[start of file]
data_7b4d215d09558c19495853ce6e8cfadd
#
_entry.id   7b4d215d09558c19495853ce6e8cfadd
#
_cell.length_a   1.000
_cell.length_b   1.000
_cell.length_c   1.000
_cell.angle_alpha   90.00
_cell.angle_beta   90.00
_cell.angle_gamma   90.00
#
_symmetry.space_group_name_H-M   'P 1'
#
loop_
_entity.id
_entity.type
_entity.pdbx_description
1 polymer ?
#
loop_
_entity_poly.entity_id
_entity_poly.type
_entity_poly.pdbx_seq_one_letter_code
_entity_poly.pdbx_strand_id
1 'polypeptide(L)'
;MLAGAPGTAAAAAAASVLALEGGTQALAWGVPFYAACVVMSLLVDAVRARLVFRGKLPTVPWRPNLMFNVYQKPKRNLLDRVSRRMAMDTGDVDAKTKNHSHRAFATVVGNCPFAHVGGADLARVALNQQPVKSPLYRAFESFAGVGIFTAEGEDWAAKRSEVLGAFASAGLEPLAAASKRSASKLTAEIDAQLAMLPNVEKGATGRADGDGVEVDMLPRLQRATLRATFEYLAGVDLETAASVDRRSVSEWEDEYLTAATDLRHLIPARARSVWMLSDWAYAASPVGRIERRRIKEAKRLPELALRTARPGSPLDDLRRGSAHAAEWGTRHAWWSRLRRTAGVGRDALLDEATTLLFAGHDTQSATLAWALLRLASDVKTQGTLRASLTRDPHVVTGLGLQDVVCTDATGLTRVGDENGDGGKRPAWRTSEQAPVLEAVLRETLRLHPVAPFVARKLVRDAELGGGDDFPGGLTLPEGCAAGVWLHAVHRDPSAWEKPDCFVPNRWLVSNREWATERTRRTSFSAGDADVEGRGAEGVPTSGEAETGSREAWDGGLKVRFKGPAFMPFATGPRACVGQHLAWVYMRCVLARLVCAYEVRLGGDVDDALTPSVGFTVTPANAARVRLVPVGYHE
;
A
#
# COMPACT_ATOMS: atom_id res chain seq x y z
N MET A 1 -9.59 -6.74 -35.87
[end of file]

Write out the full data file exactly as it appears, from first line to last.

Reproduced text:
data_7b4d215d09558c19495853ce6e8cfadd
#
_entry.id   7b4d215d09558c19495853ce6e8cfadd
#
_cell.length_a   1.000
_cell.length_b   1.000
_cell.length_c   1.000
_cell.angle_alpha   90.00
_cell.angle_beta   90.00
_cell.angle_gamma   90.00
#
_symmetry.space_group_name_H-M   'P 1'
#
loop_
_entity.id
_entity.type
_entity.pdbx_description
1 polymer ?
#
loop_
_entity_poly.entity_id
_entity_poly.type
_entity_poly.pdbx_seq_one_letter_code
_entity_poly.pdbx_strand_id
1 'polypeptide(L)'
;MLAGAPGTAAAAAAASVLALEGGTQALAWGVPFYAACVVMSLLVDAVRARLVFRGKLPTVPWRPNLMFNVYQKPKRNLLDRVSRRMAMDTGDVDAKTKNHSHRAFATVVGNCPFAHVGGADLARVALNQQPVKSPLYRAFESFAGVGIFTAEGEDWAAKRSEVLGAFASAGLEPLAAASKRSASKLTAEIDAQLAMLPNVEKGATGRADGDGVEVDMLPRLQRATLRATFEYLAGVDLETAASVDRRSVSEWEDEYLTAATDLRHLIPARARSVWMLSDWAYAASPVGRIERRRIKEAKRLPELALRTARPGSPLDDLRRGSAHAAEWGTRHAWWSRLRRTAGVGRDALLDEATTLLFAGHDTQSATLAWALLRLASDVKTQGTLRASLTRDPHVVTGLGLQDVVCTDATGLTRVGDENGDGGKRPAWRTSEQAPVLEAVLRETLRLHPVAPFVARKLVRDAELGGGDDFPGGLTLPEGCAAGVWLHAVHRDPSAWEKPDCFVPNRWLVSNREWATERTRRTSFSAGDADVEGRGAEGVPTSGEAETGSREAWDGGLKVRFKGPAFMPFATGPRACVGQHLAWVYMRCVLARLVCAYEVRLGGDVDDALTPSVGFTVTPANAARVRLVPVGYHE
;
A
#
# COMPACT_ATOMS: atom_id res chain seq x y z
N MET A 1 -9.59 -6.74 -35.87